We always say, if you really want to understand Niner, you have to go and ride one. Our bikes make riding
on dirt a better experience! We’d love to get your bum on one of our bikes, because we are certain
you’ll have a great time and you won’t want to give it back.
As often as possible, we partner with key dealers in popular locations around the country to offer
semi-permanent fleets of Niner test bikes. Let’s call them “Niners in residence,” or maybe “Niner pop-up
SDG Monster Hydro Team Tackles Long Tiny Loop in California
During COVID lockdowns, people around the world have completed varying degrees of crazy activities in very limited spaces. From parking lot marathons to single-story stair climbing Everestings, it seems we all need our exercise more than we need our sanity. While we are fortunate to not be truly under quarantine in this country, stay-at-home orders and heavily-impacted hospitals are good reasons to look for challenge and adventure closer to home. Enter the “Long Tiny Loop”.
Daniel Aminzade, a runner in the Bay Area with a penchant for geometric algorithms, coded an obscure website to compute, in a nutshell, the spatial density of an activity, e.g. how far one can travel within the most compact area. He has added on a few conditions, the highlights being:
The activity has to be a loop.
No road may be traveled twice, even in the opposite direction.
No intersection may be visited twice, even when using different roads.
We began our day at a nice reasonable hour, expecting to endure maybe eight hours of constant turns at a safe and social pace for navigating urban and suburban traffic. Mentally prepared from what was to come, we rapidly became enthralled with the simple beauty of the concept. Despite the tortuous routing, and my hoarse barking of direction, Brandon thoroughly enjoyed the journey.
On (digital) paper, planning the route is a fun mapping exercise for the cartographically-inclined. But do you know what actually worried me? Pulling off a full day in a city of any size without any road construction! It's a favorite topic to gripe about all over the world, with many butts for many jokes: construction crews seemingly doing no work, lengthy permitting processes, bridges that take forever to complete, "infrastructure week"...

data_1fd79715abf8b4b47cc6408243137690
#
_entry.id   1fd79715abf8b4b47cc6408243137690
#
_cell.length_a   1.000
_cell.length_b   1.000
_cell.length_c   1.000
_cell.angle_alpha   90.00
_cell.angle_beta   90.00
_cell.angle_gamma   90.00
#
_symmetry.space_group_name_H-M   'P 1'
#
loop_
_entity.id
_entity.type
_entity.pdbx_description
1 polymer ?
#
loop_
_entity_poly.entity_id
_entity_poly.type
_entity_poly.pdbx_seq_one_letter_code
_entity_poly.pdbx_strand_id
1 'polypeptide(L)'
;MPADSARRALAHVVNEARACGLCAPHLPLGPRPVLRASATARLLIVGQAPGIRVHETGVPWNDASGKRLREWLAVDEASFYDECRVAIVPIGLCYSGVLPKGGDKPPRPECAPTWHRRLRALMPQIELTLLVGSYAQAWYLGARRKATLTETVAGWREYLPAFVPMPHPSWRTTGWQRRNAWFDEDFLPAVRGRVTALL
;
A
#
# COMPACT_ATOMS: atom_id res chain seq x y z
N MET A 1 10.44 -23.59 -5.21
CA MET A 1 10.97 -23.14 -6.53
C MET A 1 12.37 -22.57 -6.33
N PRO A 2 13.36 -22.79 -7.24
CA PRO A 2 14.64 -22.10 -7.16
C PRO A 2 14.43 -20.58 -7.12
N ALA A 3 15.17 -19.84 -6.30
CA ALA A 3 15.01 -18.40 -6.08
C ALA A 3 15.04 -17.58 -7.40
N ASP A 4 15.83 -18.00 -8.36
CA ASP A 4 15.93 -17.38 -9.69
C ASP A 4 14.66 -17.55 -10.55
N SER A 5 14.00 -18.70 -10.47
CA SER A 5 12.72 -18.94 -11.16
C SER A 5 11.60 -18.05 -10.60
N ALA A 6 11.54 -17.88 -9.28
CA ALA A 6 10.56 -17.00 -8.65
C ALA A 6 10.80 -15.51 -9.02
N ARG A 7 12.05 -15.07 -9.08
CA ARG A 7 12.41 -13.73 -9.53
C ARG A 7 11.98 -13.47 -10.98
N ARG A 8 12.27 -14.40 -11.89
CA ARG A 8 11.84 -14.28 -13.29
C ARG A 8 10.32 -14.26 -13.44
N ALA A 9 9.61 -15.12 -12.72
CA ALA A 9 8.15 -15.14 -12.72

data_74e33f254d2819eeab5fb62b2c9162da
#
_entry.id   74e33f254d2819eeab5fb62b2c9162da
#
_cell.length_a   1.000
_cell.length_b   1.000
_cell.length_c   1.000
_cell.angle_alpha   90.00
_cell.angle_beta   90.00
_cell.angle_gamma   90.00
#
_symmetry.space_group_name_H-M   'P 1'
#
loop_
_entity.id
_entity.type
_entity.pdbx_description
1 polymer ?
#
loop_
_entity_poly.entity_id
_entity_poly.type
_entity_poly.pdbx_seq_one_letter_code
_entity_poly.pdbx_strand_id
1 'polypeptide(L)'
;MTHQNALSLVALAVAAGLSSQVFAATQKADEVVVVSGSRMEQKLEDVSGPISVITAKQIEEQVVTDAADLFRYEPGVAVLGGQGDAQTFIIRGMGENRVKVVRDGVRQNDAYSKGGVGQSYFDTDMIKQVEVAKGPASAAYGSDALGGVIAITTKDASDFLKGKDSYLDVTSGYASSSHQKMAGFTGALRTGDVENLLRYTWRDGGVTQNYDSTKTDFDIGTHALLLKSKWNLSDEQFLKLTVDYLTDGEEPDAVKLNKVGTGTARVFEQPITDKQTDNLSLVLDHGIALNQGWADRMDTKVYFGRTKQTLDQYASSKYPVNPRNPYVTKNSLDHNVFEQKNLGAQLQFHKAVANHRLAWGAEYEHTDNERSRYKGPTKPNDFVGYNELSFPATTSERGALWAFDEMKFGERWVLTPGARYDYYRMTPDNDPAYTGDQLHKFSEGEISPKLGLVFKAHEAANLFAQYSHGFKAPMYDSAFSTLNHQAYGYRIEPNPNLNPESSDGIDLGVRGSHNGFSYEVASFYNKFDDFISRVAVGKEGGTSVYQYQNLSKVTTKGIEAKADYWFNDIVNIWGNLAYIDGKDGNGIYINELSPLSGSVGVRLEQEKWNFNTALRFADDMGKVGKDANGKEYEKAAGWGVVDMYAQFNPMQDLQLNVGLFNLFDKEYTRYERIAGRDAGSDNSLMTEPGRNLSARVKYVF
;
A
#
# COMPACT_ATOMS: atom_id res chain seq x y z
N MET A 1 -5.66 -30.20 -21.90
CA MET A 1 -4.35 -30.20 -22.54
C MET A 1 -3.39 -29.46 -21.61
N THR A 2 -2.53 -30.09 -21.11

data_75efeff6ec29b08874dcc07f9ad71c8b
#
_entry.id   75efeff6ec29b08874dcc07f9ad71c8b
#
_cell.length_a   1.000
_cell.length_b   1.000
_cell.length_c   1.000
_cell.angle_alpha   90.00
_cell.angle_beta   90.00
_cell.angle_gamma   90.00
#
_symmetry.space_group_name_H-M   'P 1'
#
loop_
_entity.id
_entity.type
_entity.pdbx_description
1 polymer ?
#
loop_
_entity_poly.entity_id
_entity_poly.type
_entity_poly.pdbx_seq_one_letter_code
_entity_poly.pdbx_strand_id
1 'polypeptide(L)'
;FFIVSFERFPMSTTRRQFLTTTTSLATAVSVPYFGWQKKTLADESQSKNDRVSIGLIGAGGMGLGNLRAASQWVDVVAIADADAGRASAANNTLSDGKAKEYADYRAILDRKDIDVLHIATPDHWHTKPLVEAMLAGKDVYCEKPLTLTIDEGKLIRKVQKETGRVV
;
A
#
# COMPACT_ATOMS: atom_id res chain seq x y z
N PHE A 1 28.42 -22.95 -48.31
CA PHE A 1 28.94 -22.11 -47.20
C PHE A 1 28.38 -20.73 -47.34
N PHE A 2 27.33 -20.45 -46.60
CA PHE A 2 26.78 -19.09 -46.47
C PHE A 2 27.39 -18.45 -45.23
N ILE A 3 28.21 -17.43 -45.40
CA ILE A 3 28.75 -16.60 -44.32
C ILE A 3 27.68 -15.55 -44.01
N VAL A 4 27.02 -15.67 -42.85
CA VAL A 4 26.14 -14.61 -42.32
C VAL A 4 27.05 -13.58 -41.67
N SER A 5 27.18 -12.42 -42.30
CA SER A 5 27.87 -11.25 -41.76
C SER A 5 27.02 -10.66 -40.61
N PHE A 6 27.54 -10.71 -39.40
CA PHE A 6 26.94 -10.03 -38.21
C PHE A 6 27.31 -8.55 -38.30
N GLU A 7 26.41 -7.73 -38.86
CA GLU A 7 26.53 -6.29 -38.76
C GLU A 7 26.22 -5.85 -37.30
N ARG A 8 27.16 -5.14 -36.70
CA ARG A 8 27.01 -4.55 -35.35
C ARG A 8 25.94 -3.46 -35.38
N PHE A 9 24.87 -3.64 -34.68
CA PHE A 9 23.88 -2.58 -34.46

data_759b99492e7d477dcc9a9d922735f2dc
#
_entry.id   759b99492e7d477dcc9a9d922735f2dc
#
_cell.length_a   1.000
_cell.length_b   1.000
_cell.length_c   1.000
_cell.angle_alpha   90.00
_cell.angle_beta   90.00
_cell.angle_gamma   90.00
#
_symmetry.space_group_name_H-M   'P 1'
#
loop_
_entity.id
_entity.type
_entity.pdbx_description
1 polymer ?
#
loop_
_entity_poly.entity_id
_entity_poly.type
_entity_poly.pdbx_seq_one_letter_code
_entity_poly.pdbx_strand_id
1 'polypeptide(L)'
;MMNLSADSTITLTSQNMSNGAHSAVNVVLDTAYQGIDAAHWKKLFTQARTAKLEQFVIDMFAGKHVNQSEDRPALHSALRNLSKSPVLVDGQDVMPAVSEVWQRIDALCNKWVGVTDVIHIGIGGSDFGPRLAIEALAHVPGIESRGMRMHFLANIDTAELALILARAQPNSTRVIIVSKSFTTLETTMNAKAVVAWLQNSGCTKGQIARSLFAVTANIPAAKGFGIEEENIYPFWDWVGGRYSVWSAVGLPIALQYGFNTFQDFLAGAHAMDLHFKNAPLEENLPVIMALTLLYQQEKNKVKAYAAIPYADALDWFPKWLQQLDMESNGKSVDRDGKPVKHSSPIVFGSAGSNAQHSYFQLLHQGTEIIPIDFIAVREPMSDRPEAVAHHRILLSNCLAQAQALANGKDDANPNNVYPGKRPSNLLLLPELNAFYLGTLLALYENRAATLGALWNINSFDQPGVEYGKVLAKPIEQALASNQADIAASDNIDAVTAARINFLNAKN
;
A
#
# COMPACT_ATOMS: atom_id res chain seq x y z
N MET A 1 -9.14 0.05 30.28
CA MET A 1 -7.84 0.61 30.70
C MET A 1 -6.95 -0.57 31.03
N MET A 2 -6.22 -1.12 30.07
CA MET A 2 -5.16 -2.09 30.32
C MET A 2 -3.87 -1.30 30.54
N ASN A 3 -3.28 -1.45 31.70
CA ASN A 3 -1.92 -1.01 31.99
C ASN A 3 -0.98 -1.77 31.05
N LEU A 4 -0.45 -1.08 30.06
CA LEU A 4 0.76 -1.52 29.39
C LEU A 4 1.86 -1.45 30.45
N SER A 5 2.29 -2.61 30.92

Gravel bikes are actually perfect for these urban adventures, and Brandon and I find ourselves leaving the dedicated road machines in the garage more often than not these days. With our roadie racing days behind us, the stable handling and comfort on our RLT9 RDO’s win over pure speed on most rides. And this day stretched past nine hours of cracks, bumps, and occasional dirt paths, which would’ve been fatiguing, dangerous, and objectively unpleasant on 25c tires. Instead, we took advantage of our gobs of tire clearance and mounted some 38c Barlow Pass tubeless slicks that Rene Herse Cycles was kind enough to send our way. Back in July 2020, I completed a 250 mile “Everesting Roam” on 40c slicks, so I knew that having fat tubeless slicks inflated to under 40 psi could elevate the experience from drudgery to delight.
Consider this a challenge: get out there, or not so far out there, and navigate your way through local roads less traveled. Maybe those roads are just a block over from your normal routes, but you never take them. Perhaps you’ll find some interesting architecture and hidden public alleyways. And hopefully you’ll feel something akin to what I did: an expansion of the mind as my local worldview was infilled with the everyday details produced by the thousands of people I coexist with.
Ride slowly, don’t miss any turns, and upload it to LongTinyLoop.com. And throw a #longtinyloop tag on anything you post so we map-lovers can find each other.